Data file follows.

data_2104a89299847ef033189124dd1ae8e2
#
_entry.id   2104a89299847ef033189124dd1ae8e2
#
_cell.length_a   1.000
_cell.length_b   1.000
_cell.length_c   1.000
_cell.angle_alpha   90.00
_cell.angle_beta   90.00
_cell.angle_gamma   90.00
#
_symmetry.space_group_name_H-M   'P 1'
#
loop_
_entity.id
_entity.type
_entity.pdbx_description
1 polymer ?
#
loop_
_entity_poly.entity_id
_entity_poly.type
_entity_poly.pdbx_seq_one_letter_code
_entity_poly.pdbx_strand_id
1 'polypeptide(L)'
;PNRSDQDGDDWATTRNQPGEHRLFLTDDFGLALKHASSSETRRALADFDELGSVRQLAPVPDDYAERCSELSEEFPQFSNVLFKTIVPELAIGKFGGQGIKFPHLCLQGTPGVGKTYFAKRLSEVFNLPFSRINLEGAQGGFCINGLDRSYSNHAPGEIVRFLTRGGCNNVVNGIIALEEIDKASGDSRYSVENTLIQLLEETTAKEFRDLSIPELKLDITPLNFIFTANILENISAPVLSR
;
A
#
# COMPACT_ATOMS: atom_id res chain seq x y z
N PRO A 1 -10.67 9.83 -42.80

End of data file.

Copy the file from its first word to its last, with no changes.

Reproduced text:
data_2104a89299847ef033189124dd1ae8e2
#
_entry.id   2104a89299847ef033189124dd1ae8e2
#
_cell.length_a   1.000
_cell.length_b   1.000
_cell.length_c   1.000
_cell.angle_alpha   90.00
_cell.angle_beta   90.00
_cell.angle_gamma   90.00
#
_symmetry.space_group_name_H-M   'P 1'
#
loop_
_entity.id
_entity.type
_entity.pdbx_description
1 polymer ?
#
loop_
_entity_poly.entity_id
_entity_poly.type
_entity_poly.pdbx_seq_one_letter_code
_entity_poly.pdbx_strand_id
1 'polypeptide(L)'
;PNRSDQDGDDWATTRNQPGEHRLFLTDDFGLALKHASSSETRRALADFDELGSVRQLAPVPDDYAERCSELSEEFPQFSNVLFKTIVPELAIGKFGGQGIKFPHLCLQGTPGVGKTYFAKRLSEVFNLPFSRINLEGAQGGFCINGLDRSYSNHAPGEIVRFLTRGGCNNVVNGIIALEEIDKASGDSRYSVENTLIQLLEETTAKEFRDLSIPELKLDITPLNFIFTANILENISAPVLSR
;
A
#
# COMPACT_ATOMS: atom_id res chain seq x y z
N PRO A 1 -10.67 9.83 -42.80